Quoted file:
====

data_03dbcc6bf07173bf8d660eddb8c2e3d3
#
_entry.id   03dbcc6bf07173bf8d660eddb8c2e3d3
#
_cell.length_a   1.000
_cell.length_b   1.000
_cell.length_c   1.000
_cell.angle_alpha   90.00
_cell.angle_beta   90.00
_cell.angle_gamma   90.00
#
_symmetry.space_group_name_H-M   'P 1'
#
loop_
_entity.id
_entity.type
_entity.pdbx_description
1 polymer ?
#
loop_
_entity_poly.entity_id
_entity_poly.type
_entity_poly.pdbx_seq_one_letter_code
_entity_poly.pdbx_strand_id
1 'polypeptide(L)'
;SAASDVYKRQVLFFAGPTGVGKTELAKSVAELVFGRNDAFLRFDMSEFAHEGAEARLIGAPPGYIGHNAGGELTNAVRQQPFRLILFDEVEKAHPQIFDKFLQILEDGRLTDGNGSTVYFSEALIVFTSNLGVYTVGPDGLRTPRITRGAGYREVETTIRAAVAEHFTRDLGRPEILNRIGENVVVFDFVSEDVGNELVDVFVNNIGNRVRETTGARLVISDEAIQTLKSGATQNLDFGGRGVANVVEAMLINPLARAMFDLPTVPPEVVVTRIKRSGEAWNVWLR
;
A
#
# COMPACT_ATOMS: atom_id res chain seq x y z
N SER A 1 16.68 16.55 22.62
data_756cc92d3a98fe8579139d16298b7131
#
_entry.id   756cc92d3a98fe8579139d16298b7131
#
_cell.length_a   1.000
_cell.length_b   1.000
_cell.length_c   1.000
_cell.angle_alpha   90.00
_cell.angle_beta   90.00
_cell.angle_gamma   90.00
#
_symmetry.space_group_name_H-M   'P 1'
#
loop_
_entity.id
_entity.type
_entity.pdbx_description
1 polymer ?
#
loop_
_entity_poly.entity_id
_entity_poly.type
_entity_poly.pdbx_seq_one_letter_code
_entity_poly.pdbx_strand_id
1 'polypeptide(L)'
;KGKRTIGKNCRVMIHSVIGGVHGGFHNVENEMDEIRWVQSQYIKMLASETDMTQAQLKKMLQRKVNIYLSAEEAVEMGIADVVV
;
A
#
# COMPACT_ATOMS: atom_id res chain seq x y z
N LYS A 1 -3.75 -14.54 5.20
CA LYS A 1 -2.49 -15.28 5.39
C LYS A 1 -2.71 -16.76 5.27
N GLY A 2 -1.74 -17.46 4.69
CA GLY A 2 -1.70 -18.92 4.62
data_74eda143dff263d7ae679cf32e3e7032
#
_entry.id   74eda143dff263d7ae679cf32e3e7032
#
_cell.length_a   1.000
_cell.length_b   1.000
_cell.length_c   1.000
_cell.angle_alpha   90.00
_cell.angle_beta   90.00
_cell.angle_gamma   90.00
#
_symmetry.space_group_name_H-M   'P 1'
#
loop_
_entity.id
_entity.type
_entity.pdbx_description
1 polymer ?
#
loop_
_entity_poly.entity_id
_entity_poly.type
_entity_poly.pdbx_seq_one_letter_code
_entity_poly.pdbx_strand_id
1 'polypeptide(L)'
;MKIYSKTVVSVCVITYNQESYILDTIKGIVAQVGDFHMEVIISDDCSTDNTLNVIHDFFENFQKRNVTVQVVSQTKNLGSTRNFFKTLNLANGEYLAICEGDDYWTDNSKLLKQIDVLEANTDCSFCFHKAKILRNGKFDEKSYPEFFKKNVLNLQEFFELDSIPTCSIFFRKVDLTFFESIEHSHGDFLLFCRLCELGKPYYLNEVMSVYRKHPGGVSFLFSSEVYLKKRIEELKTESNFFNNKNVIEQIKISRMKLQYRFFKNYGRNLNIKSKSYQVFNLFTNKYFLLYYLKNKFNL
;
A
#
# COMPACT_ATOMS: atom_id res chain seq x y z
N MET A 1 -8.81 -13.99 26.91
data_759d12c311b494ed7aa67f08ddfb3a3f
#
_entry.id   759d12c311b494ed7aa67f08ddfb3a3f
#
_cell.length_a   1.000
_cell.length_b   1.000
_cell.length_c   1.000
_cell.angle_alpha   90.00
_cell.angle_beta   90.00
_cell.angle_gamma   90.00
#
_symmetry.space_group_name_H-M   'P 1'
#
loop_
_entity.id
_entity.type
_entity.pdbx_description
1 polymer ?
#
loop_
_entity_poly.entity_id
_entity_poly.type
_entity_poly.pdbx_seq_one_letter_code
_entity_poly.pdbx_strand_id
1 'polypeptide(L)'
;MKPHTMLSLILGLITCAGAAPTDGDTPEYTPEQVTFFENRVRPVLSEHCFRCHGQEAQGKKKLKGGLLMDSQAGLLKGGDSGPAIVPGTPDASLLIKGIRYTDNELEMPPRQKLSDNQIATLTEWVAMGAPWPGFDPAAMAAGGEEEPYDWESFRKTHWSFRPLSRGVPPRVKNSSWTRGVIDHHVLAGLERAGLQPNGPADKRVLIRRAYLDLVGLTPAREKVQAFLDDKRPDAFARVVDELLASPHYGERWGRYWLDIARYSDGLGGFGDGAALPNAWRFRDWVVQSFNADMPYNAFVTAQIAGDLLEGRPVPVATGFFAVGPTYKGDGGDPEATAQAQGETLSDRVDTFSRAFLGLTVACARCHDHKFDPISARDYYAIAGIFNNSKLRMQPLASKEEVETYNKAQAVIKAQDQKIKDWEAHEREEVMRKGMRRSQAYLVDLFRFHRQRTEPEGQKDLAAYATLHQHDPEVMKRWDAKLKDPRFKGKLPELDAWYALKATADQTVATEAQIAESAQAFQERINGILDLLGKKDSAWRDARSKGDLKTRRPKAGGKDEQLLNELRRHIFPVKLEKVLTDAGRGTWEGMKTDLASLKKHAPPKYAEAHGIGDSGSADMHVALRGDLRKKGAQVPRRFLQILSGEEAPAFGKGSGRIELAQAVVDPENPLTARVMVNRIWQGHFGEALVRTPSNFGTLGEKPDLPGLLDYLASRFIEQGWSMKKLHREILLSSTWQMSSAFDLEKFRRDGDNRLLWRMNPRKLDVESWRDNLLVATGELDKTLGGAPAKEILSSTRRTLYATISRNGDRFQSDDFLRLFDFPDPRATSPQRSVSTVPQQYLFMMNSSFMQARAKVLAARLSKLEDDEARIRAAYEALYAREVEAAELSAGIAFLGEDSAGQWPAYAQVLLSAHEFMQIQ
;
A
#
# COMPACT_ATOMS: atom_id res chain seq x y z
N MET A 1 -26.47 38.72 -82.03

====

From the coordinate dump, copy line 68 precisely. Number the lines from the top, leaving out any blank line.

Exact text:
#